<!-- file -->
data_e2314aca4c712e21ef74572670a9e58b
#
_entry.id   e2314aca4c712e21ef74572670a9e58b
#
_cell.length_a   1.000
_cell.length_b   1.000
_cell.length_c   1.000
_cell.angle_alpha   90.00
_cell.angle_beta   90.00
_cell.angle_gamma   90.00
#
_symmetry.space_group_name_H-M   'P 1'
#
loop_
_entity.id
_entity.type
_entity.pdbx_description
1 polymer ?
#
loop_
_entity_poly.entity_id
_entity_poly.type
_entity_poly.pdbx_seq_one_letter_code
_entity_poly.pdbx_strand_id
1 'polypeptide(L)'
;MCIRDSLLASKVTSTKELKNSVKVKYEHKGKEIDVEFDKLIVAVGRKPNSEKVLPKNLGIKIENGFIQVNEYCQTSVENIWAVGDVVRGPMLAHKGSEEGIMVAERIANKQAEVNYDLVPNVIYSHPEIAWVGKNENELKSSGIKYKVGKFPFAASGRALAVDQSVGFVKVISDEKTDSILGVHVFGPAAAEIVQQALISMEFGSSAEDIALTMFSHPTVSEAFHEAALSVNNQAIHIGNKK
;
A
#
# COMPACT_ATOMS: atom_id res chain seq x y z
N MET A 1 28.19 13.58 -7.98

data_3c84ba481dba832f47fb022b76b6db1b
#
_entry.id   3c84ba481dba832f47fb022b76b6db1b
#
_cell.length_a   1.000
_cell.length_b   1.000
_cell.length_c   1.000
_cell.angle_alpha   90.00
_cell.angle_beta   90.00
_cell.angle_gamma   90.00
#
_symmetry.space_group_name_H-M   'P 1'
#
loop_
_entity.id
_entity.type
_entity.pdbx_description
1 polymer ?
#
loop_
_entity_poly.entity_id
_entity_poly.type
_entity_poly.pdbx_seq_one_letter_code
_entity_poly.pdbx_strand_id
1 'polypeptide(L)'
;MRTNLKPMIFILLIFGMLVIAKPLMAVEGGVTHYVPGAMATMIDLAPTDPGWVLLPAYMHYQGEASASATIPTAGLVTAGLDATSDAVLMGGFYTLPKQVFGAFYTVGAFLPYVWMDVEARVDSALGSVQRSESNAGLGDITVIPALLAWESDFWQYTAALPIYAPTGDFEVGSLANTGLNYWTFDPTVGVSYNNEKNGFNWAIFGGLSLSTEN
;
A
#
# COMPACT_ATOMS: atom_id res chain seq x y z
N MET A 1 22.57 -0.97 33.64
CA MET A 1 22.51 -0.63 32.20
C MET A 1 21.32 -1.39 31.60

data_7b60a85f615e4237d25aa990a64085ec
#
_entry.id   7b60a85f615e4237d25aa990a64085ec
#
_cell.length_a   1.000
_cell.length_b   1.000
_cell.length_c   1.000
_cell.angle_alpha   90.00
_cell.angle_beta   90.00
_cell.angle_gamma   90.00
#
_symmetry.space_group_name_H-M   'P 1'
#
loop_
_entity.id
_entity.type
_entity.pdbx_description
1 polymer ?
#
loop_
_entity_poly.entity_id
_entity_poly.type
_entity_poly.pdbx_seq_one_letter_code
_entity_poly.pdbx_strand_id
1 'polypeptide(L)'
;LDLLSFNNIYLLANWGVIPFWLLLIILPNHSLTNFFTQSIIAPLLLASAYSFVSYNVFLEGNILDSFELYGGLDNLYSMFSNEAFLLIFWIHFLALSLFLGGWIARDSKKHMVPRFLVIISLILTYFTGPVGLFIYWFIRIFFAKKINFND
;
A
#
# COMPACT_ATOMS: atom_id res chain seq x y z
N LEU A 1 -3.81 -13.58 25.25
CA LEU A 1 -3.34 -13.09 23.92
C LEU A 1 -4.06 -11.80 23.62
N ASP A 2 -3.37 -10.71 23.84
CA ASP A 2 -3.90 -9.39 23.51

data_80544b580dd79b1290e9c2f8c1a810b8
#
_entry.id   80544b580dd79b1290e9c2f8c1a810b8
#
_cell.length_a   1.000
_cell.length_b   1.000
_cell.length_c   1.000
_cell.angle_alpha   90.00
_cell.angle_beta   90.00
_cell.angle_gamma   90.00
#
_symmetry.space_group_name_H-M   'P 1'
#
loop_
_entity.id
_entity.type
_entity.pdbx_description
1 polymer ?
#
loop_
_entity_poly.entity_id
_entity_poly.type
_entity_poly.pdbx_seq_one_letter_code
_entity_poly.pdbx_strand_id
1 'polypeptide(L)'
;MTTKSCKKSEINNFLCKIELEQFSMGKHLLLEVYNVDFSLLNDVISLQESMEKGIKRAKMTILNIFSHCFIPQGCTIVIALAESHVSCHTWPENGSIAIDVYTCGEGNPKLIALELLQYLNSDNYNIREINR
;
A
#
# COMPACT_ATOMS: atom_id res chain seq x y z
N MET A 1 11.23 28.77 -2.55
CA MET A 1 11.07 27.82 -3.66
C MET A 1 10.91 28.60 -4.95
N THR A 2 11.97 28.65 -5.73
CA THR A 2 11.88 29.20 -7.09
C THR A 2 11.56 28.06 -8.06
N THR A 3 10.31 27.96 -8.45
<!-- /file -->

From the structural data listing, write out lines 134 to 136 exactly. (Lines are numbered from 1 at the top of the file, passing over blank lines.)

CA THR A 2 11.88 29.20 -7.09
C THR A 2 11.56 28.06 -8.06
N THR A 3 10.31 27.96 -8.45